Working With Indigenous People 101
Updated: Nov 25, 2020
Indigenous communities differ from non-Indigenous communities in some very significant ways. Indigenous culture is founded on a unique view which governs all aspects of life and, in turn, affects government, corporate, and societal relations.
It is essential to understand Indigenous communities and learn about the communities’ experiences in order to develop an effective working relationship.
Some individuals, corporate entities, and government representatives may want to reach out to Indigenous communities to begin building working relationships but are hesitant. The first stumbling block has often been verbiage.
What is an Indigenous community referred to as? Is it a band, a reserve, or perhaps a tribe? Are the community members called Indians, First Nations People, or maybe Aboriginals? In the fear of not wanting to offend and trying to be politically correct, many people forego their initial attempts at effective communication simply for lack of knowledge on how to address Indigenous People. The simple answer is that the community members should be addressed in the terms that they prefer to be called. Take the first step and simply ask.
Those who are risk averse may also tread lightly around Indigenous People – often representing as a lack of confidence. Fear of the unknown in life is large enough without the addition of fear of the unknown in community relations, cultural and spiritual beliefs, mannerisms, and community values. Many strategies are available to manage such risk and increase the reward by working effectively with Indigenous People.
Prior to initial meetings, develop and implement engagement programs that focus on managing risk instead of blindly following processes or policies. Provide training to employees to help them work effectively with First Nation technicians and once introductions have been made, and a working relationship develops, help the community build capacity from within through mutual learning and sharing with respect.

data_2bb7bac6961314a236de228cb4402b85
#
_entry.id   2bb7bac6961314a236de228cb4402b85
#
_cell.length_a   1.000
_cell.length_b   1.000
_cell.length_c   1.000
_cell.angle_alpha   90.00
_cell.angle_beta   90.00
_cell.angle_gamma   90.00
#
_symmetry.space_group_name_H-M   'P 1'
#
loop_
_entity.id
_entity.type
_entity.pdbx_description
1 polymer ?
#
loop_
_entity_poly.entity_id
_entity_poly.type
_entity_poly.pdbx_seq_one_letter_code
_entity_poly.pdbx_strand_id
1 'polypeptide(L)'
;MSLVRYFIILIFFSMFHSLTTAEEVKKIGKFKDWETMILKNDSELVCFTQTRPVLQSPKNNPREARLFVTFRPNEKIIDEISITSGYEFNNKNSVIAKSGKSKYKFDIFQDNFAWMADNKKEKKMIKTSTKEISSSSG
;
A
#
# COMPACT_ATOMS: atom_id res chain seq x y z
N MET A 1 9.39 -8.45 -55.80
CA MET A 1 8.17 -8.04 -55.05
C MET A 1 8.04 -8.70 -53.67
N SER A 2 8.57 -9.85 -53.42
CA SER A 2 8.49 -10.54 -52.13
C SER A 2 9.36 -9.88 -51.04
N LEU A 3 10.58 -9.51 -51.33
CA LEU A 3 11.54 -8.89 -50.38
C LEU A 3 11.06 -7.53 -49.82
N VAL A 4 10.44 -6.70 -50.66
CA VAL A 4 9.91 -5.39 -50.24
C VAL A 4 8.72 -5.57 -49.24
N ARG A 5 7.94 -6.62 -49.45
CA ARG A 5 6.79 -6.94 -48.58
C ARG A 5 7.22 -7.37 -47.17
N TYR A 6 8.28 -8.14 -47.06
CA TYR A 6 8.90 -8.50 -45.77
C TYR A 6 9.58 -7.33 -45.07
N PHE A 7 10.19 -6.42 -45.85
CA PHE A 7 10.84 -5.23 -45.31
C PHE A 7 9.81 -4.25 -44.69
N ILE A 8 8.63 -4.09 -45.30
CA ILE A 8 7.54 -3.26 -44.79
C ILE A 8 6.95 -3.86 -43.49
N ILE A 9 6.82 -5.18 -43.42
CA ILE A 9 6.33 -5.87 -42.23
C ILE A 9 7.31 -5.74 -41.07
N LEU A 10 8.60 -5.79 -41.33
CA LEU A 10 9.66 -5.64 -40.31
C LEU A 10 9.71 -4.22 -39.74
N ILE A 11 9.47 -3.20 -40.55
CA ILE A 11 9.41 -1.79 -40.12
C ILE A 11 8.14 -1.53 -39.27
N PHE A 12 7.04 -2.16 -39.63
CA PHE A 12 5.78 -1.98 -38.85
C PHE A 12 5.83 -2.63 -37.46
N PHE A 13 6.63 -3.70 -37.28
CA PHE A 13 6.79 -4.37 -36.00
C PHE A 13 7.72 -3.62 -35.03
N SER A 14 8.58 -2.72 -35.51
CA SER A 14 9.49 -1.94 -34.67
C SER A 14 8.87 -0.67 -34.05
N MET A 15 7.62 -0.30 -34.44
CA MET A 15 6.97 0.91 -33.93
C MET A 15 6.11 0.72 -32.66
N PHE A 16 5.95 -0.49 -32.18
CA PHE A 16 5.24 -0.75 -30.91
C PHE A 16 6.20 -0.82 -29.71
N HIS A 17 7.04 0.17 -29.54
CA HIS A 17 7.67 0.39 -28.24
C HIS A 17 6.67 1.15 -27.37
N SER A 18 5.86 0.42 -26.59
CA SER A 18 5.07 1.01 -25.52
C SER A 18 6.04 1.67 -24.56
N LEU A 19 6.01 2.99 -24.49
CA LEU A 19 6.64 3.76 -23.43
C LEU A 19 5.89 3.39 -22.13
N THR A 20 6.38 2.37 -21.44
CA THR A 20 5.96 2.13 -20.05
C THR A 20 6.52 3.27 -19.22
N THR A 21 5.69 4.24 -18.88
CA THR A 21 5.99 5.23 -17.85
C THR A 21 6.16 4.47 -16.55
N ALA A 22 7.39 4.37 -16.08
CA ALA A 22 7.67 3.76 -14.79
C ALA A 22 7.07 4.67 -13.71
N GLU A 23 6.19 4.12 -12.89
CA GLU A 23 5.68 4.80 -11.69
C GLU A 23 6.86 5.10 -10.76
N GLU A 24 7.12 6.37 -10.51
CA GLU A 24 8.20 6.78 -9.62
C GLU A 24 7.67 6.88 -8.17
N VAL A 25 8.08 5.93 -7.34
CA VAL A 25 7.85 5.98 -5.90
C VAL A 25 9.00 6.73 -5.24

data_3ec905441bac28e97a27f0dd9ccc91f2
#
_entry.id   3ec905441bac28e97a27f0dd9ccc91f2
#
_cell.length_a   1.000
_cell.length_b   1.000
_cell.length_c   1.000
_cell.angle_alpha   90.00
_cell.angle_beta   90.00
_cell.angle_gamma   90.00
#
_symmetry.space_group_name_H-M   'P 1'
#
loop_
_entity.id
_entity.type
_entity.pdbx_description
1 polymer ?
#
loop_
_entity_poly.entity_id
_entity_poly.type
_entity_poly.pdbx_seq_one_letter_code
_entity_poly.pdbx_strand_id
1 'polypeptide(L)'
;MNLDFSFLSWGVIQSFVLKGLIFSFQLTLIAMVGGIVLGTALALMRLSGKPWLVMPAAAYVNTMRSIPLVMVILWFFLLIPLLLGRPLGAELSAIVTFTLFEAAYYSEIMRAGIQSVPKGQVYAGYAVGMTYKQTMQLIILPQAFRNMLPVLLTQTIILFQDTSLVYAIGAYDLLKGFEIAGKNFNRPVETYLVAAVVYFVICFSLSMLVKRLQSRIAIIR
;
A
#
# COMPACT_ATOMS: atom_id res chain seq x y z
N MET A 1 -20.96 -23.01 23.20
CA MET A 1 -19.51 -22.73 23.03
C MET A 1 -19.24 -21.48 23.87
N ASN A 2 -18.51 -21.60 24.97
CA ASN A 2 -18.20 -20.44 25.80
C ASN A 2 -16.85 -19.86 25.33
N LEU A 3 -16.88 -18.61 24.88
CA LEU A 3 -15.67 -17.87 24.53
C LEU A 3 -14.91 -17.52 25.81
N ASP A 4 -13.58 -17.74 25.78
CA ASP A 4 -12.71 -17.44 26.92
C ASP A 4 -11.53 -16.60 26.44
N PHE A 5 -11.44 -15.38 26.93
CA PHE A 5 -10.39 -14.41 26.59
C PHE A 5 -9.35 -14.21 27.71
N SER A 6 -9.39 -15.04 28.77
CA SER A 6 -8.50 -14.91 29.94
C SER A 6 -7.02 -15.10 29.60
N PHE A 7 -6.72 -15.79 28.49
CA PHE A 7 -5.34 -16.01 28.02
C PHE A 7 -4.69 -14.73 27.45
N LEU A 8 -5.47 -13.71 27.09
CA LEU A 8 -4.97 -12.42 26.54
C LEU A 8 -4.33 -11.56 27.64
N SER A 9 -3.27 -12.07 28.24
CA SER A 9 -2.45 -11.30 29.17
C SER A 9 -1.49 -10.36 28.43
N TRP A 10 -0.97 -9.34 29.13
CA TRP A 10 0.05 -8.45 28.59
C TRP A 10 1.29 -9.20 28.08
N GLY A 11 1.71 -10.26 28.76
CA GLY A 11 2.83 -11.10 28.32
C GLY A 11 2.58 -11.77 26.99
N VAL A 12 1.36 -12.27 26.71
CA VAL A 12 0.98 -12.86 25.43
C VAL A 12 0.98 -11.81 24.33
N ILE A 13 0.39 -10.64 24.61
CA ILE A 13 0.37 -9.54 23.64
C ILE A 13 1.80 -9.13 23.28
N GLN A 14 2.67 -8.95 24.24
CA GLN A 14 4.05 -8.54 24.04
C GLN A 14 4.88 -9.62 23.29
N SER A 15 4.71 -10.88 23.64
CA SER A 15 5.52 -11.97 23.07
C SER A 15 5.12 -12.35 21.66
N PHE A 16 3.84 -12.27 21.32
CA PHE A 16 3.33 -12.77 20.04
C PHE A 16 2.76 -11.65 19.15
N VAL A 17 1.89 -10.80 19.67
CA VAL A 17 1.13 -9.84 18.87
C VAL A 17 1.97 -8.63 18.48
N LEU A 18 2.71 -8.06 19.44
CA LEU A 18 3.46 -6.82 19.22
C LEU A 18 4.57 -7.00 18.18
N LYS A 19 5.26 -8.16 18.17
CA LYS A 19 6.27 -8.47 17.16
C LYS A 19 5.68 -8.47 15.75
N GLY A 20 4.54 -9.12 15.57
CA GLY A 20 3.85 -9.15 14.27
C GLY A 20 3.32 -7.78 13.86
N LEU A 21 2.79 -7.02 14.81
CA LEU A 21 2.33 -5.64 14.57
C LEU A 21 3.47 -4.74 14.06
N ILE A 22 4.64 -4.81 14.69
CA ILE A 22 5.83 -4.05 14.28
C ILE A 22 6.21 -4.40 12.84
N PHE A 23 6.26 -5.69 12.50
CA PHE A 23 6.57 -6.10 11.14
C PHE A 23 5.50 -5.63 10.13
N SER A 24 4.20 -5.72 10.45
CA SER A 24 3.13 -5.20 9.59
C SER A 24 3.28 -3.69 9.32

Learning the factors that play a significant role in Indigenous community life is also not only important but necessary.
The timing of engagement and relationship building can depend on the community lifestyle. Calling in advance to confirm, and calling en route if you’re traveling great distances is not only a sound practice when working with Indigenous People, but makes simple business sense.
For those communities that rely heavily on natural resources for survival, their very routines may revolve around a time clock that neither works at the speed of mainstream business nor on the average timeclock of a non-Indigenous person. Similarly, Indigenous communities place a great importance on the cycle of life. It’s not uncommon for an entire administration to shut down following a death in the community. Respecting this and recognizing that the potential for a full closure is high while in the midst of engagement will go a long way toward solidifying a working relationship.
Questions often arise around protocols when working with Indigenous People. Many corporate and government representatives can anticipate such customs as the acknowledgement of the host peoples and their territory at the outset of a meeting. Participating in community and cultural events, and showing a genuine interest in getting to know a community without an agenda are also best practices. Choosing words carefully in advance of presenting or speaking in an Indigenous community is also wise. And, ensuring proper enunciation of traditional words, place names, phrases, and individual names is considered a form of respect.
When speaking with and meeting Indigenous People, avoid the use of acronyms in presentations and regular communications.
Also, refrain from the extensive use of technical terms. Use common verbiage that any layperson would appreciate and provide explanations in plain language. Ensure your message is understood. Highly technical communications will progress as appropriate First Nation team members are exposed to your messaging.
Consider attire as well. Dressing in business casual or to suit onsite requirements is favored, as opposed to “dressing for success.” As part of ensuring the audience feels comfortable, ensuring that the appropriate message is being sent through such impressions is vital. Likewise, abstain from strict timelines and anticipate a long-term working relationship based on the development of mutual trust and understanding.
For positive and effective engagement resulting in success when working with Indigenous People, your audience must feel involved and that views are not only received with respect but are taken seriously. Addressing needs from the perspective of an Indigenous community can help create a tangible result based on productively working together over a longer-term basis. Contact one of our Professional Indigenous Advisors today for more information. Click here